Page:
Goldfinger strikes again!
September 27, 2012 —
Professor Goldberg's research (forthcoming in the American Economic Review) finds that improved identification of microfinance borrowers by fingerprinting led to substantially higher repayment rates for borrowers with the highest ex ante default risk.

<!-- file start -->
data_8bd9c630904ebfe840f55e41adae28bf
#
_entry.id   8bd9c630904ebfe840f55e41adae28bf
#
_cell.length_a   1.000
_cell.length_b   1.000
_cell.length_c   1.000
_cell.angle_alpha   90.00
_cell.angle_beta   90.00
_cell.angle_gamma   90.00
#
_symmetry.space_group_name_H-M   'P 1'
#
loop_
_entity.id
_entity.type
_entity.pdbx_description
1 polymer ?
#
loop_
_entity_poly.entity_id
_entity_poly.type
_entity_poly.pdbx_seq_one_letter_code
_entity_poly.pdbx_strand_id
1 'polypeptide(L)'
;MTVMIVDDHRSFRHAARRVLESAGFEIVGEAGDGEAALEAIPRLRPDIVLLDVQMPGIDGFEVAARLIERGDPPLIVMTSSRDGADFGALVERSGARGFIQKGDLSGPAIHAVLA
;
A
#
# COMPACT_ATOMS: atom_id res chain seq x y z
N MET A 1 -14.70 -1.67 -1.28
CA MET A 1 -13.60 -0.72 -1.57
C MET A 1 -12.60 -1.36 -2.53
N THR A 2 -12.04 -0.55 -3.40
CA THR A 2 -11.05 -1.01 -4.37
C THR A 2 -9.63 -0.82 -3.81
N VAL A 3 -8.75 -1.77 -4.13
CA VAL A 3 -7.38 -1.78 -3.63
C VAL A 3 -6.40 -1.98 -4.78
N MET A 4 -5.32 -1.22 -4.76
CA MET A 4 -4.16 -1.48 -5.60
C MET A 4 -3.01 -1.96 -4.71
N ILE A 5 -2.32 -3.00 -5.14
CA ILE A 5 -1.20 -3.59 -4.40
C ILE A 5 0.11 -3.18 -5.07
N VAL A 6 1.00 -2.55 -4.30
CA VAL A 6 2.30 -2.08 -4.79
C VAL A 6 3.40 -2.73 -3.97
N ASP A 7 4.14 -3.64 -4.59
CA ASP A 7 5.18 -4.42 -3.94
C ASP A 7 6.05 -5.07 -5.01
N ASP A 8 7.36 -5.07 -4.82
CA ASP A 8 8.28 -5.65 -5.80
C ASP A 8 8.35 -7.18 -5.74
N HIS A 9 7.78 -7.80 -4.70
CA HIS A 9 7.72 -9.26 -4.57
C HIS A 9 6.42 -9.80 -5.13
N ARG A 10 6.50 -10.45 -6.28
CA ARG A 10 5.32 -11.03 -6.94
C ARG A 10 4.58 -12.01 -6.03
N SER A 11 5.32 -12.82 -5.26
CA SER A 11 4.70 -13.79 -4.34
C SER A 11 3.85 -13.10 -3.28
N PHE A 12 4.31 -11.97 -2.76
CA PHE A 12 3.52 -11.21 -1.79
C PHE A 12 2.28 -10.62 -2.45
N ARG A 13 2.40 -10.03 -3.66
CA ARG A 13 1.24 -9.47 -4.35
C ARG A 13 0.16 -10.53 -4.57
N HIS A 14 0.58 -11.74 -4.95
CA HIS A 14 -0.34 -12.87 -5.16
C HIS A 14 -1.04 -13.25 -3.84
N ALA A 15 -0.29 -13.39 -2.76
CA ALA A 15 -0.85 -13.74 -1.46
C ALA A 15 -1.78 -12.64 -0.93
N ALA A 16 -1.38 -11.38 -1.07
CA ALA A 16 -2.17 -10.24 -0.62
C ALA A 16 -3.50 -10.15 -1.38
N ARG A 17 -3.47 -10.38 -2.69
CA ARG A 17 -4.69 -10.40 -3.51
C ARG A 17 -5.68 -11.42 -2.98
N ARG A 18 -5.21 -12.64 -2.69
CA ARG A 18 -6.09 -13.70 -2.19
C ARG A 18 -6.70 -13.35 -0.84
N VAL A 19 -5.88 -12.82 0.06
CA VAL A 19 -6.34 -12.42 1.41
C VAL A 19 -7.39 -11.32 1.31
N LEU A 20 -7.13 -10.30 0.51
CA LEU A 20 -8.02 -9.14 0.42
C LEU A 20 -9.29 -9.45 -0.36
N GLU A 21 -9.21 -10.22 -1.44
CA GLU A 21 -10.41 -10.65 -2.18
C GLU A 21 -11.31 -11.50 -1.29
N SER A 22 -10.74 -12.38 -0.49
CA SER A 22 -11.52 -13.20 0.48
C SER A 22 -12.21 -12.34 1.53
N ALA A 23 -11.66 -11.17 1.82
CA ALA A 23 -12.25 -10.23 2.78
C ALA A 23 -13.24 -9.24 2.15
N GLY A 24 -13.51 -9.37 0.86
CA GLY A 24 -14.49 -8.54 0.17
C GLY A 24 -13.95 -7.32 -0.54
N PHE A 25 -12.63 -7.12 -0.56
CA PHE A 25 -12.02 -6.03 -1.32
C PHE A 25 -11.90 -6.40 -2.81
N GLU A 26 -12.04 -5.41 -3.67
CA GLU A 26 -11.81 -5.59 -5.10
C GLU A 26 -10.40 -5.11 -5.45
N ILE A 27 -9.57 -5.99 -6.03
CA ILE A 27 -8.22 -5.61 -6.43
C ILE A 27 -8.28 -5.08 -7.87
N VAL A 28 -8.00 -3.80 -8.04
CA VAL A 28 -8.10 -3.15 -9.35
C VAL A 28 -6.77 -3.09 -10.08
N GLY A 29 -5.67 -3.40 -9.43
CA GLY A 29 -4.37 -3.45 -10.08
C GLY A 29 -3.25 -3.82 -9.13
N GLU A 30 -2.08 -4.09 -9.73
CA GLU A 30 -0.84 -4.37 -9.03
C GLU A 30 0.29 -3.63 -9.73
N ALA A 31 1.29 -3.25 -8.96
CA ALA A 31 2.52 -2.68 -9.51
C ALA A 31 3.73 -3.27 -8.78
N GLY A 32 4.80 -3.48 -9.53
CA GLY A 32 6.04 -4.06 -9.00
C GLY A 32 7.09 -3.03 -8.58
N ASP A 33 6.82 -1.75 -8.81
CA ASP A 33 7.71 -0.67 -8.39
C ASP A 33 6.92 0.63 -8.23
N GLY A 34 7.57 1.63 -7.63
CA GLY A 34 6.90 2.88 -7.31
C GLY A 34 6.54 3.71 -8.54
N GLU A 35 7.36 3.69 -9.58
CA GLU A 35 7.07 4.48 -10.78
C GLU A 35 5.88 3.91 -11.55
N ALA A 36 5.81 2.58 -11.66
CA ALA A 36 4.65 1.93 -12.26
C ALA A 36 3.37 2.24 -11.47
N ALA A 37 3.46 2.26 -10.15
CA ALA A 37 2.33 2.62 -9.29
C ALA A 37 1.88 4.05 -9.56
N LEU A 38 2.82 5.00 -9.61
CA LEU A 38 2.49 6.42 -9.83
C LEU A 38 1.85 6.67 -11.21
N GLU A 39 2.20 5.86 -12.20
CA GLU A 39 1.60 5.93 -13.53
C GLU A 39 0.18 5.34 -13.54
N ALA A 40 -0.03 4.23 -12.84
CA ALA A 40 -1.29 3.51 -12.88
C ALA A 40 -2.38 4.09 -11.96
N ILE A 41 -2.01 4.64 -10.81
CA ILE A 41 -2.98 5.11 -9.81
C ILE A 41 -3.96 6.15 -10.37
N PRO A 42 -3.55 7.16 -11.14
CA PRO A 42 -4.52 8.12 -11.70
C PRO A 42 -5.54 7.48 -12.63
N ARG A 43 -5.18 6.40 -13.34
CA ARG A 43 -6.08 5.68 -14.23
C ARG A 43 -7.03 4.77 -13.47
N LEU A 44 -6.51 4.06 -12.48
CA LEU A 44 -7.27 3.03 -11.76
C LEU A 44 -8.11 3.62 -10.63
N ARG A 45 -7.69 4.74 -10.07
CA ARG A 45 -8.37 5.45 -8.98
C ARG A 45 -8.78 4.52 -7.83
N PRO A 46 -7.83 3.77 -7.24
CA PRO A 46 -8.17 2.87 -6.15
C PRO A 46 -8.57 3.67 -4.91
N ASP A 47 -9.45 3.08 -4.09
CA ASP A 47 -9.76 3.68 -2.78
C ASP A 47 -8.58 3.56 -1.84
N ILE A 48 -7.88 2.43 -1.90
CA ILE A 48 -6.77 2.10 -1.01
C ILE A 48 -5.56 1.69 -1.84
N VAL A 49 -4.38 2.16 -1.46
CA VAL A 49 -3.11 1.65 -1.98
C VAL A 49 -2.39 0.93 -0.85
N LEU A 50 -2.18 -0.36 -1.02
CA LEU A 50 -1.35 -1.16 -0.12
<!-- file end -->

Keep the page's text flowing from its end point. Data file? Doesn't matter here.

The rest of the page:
The paper, "Credit Market Consequences of Improved Personal Identification: Field Experimental Evidence from Malawi," is joint work with Xavier Gine (World Bank) and Dean Yang (University of Michigan). It reports the results from an experiment that randomly assigned some borrowers to have their fingerprints collected at the time they applied for a loan. The intervention improved the lender's ability to implement dynamic repayment incentives by allowing it to withhold future loans from past defaulters while rewarding good borrowers with better loan terms. As predicted by a simple model, fingerprinting led to substantially higher repayment rates for borrowers with the highest ex ante default risk, but had no effect for the rest of borrowers.
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